Customer Satisfaction's Durability in Question
Customer satisfaction in the manufacturing (nondurable goods) industry has slipped for the first time in two years, according to the recent third-quarter report by The American Customer Satisfaction Index (ACSI), which recently released its third quarter report on that sector. On ACSI's 100-point scale, the industry dropped from 75.3 in the previous quarter to 75.2. Even though the latest rating remains a full percentage point better than the industry's third-quarter showing in 2005, the minimal quarter-over-quarter decline is notable, and can be primarily attributed to price increases -- especially in the food- and cigarette-manufacturing sectors, ACSI says.
Perhaps one of the most surprising results of the study was the increase in customer satisfaction in the pet food category, despite incidents of food contamination. (According to Claes Fornell, head of ACSI at the University of Michigan, products were recalled after several pet deaths attributed to rat-poison-laced food.) All the pet-food manufacturers included in the study, however, continued to see a rather high aggregate score (82). "What we're finding is that all these companies responded very quickly and very well to this type of problem, so it didn't affect their score," Fornell says. "In fact, it went up."
In the athletic-shoe industry, name-brand players continue to be laggards in customer satisfaction; manufacturers in the "Other" category continue to take the lead, improving from 81 in 2006 to 83. Overall, the industry improved 4 percentage points to 79. In terms of improved performance this quarter, however, Nike gained the most ground out of any company included in the survey, leaping ahead with a 4-percentage-point increase to 75. Although last year Nike was criticized for pricing-related problems, the athletic-gear maker seems to be improving its corporate strategy by fusing fitness with fashion in a partnership with Apple's iPod. This move, according to Fornell, indicates Nike's initiative to give customers what they want, when they want it -- by being more in tune with their "changing tastes." Reebok, which for the last two years had been riding the perks of its acquisition by Adidas, fell 1 percentage point to 77.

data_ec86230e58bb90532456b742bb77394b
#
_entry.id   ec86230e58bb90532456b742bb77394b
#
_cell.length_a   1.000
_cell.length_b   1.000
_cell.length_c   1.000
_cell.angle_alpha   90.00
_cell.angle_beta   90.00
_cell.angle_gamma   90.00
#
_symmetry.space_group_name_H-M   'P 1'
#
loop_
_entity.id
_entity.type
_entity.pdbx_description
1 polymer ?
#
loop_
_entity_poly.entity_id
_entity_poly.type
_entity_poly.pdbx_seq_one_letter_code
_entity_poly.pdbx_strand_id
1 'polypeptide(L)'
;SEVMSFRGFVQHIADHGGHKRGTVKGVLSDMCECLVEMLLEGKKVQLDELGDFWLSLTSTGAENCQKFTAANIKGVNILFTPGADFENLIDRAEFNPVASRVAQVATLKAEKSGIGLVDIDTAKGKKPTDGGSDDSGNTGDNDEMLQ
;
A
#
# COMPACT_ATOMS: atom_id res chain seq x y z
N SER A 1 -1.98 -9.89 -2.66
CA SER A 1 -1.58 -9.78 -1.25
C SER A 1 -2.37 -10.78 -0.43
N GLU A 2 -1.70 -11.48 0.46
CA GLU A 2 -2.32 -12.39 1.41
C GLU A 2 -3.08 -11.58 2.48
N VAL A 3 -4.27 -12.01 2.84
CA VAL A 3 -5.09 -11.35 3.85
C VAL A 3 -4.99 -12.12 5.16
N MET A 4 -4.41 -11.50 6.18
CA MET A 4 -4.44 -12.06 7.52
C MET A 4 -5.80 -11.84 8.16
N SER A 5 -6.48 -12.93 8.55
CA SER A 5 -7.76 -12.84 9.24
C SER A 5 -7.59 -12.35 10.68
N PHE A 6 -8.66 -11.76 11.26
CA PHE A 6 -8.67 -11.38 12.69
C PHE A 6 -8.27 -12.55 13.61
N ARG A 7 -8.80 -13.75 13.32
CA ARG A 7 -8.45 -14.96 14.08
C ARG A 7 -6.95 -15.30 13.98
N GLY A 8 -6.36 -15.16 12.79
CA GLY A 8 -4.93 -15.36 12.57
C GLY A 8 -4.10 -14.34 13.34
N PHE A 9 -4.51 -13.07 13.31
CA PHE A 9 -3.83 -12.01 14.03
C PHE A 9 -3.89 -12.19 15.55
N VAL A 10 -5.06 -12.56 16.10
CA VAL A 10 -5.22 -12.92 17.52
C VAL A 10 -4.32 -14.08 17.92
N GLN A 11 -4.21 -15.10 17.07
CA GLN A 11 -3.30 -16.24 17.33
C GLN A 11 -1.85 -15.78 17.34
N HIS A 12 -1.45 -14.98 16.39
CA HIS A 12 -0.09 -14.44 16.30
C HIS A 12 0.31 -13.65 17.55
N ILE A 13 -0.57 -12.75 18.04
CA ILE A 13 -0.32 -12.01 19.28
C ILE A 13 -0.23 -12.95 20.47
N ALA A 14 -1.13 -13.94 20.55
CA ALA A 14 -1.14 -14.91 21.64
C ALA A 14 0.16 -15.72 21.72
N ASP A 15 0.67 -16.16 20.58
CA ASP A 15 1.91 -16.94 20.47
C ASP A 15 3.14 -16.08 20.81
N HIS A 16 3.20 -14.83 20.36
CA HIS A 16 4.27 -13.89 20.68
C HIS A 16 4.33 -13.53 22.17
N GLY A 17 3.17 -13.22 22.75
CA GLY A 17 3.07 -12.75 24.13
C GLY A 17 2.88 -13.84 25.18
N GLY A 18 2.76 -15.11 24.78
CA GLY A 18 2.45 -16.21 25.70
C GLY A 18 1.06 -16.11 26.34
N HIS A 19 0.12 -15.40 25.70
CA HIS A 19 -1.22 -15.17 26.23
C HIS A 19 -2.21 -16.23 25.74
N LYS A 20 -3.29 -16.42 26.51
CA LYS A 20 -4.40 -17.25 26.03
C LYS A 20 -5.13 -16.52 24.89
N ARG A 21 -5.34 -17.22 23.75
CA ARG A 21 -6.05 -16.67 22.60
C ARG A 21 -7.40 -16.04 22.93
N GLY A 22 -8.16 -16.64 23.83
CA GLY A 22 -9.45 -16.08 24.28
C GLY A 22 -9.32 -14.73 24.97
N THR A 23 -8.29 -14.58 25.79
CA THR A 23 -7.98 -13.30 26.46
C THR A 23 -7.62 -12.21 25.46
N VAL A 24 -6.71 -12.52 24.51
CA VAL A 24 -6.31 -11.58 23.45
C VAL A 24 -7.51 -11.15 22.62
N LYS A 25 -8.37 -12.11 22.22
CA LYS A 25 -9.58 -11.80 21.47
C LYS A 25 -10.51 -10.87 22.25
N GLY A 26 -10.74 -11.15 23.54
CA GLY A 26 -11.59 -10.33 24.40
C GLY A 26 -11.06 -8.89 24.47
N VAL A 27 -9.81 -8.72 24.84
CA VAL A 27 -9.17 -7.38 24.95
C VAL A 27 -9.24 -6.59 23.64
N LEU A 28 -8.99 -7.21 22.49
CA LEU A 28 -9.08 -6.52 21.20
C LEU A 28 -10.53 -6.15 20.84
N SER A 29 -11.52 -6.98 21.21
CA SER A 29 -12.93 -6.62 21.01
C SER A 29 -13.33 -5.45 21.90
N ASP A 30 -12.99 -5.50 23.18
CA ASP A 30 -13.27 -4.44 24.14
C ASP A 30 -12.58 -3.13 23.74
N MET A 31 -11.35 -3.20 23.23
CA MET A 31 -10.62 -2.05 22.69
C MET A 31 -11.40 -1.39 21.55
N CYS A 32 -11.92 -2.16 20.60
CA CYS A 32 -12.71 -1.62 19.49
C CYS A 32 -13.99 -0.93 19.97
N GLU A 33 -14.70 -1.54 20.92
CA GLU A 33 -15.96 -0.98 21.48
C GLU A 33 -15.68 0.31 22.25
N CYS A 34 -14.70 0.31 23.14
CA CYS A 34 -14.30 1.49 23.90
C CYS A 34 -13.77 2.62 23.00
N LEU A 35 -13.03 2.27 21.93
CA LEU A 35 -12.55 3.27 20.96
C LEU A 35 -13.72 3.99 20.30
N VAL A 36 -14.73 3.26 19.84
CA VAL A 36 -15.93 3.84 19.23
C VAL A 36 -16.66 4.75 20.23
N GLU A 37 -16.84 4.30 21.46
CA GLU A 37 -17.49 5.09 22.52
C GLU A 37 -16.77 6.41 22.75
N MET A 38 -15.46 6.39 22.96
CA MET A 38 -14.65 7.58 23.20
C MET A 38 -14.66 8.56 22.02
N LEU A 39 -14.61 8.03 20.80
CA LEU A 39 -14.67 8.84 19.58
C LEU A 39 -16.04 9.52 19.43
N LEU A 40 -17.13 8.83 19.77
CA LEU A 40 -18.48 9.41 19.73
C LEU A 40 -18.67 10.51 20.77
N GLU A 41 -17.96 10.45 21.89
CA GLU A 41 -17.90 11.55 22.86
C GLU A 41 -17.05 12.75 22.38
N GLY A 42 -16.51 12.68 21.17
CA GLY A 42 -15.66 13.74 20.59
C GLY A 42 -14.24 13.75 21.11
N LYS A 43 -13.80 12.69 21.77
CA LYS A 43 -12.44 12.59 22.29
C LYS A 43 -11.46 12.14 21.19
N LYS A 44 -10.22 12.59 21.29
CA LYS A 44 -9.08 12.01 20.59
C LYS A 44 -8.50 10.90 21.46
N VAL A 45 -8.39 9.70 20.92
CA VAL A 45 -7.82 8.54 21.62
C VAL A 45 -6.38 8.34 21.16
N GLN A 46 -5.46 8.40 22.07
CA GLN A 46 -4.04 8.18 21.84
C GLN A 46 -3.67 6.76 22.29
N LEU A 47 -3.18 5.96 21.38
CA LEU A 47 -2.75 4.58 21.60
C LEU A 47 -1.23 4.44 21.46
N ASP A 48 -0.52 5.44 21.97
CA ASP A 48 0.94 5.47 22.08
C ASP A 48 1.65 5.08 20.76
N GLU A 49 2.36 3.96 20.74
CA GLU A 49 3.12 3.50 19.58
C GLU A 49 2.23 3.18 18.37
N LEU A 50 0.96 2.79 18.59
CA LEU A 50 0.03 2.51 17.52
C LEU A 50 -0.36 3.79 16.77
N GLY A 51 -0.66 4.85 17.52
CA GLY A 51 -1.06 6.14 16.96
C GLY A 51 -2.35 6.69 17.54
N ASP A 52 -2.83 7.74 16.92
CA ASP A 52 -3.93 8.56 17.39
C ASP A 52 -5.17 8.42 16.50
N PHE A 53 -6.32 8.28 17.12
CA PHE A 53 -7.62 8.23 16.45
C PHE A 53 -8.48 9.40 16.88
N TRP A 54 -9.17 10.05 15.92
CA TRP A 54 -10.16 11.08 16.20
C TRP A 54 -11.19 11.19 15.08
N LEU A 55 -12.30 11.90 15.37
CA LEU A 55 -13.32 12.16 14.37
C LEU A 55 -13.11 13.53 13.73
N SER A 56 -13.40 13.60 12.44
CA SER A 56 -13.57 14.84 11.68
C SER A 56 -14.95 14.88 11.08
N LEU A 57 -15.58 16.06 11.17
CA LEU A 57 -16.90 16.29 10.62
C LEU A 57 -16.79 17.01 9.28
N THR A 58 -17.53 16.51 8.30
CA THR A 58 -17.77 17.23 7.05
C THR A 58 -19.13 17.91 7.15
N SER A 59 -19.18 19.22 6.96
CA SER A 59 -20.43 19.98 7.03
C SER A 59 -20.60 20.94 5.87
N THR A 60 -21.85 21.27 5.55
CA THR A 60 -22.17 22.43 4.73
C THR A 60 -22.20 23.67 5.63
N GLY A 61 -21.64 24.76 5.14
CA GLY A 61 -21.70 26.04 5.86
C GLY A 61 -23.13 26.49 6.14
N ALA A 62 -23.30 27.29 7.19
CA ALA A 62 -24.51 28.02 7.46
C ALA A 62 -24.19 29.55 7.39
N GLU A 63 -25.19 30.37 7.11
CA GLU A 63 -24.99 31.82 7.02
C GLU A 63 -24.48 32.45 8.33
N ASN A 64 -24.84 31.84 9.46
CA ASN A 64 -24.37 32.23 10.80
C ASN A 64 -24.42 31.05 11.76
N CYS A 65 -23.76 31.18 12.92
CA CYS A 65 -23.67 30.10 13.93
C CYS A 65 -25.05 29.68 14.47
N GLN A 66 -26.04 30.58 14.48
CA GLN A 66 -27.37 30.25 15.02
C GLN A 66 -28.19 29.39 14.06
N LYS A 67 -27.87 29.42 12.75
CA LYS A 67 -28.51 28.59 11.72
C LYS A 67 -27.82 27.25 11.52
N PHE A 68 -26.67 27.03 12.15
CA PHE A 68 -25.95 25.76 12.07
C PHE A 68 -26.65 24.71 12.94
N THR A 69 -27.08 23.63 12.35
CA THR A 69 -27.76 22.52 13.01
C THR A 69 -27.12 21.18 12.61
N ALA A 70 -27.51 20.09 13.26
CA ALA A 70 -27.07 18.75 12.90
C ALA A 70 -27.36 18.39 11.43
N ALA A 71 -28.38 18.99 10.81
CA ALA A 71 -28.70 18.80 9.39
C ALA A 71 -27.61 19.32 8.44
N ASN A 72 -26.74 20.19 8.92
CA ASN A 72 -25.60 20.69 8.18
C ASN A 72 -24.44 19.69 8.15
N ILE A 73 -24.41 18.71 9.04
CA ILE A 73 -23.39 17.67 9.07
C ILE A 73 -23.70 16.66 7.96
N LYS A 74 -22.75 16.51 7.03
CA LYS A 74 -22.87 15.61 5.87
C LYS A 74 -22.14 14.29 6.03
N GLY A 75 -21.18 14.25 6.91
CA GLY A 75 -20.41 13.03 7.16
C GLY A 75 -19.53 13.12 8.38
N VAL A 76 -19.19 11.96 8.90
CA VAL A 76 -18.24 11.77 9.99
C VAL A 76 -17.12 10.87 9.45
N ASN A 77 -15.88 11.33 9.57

Other industries covered and their top scorers include:
- Food Manufacturing: Declined since last year from 83 to 81. Its top scorer -- H.J. Heinz Company. The company, best known for its ketchup, increased 3 percentage points to 90, reportedly the highest score of any company in any industry. Fornell attributes this feat to Heinz "going back to the basics" and focusing on what it does best: ketchup, sauces, and snacks. Using the same strategy, Campbell's has also shed its extra baggage such as chocolates, and gone back to focusing primarily on soups. And while Fornell warns that not every company will benefit by taking this step, he says that "clearly it should be less complicated to do well."
- Apparel: Reached its personal best with a score of 82, up from 80 last year. VF Corporation scored the highest at 84.
- Breweries: Improved 1 percentage point to 83. Molson Coors Company and "Other" brands tied at the top with 83. According to ACSI, the merger between Molson and Miller Brewing Company will have little effect on the combined firm's customer satisfaction, given the fact that the breweries differed very little in their scores.
- Personal Care & Cleaning Products: Also reached its record high, with a score of 85. The Clorox Company maintains its reign in the category, improving 1 percentage point to 87.
- Cigarettes: Scored the lowest overall, with 77. Although Reynolds American still scored the highest, it fell from 80 last year to 79. Fornell attributes the drop to the increase in product cost.
According to Fornell, it would be surprising if the nondurable goods category didn't perform well. "There's a lot of consumer choice, and the switching cost of going from one brand to another is very low," he says. Because of these factors, Fornell adds, customers are able to "organize themselves and buy what they like; and if they don't like what they buy, they will buy something else."
But despite its consistently high scores, customer satisfaction is already facing a challenging horizon, especially in light of the weakening dollar. In the food industry, for instance, many raw materials are purchased from abroad and Fornell observes the increasing problem of inflation in this industry. As a result, he says, pricing will be even more competitive. "People aren't going to stop eating because prices go up, but they will shift from the higher-priced food products to lower-priced food products," he says. "So you will have some winners and losers depending on that."
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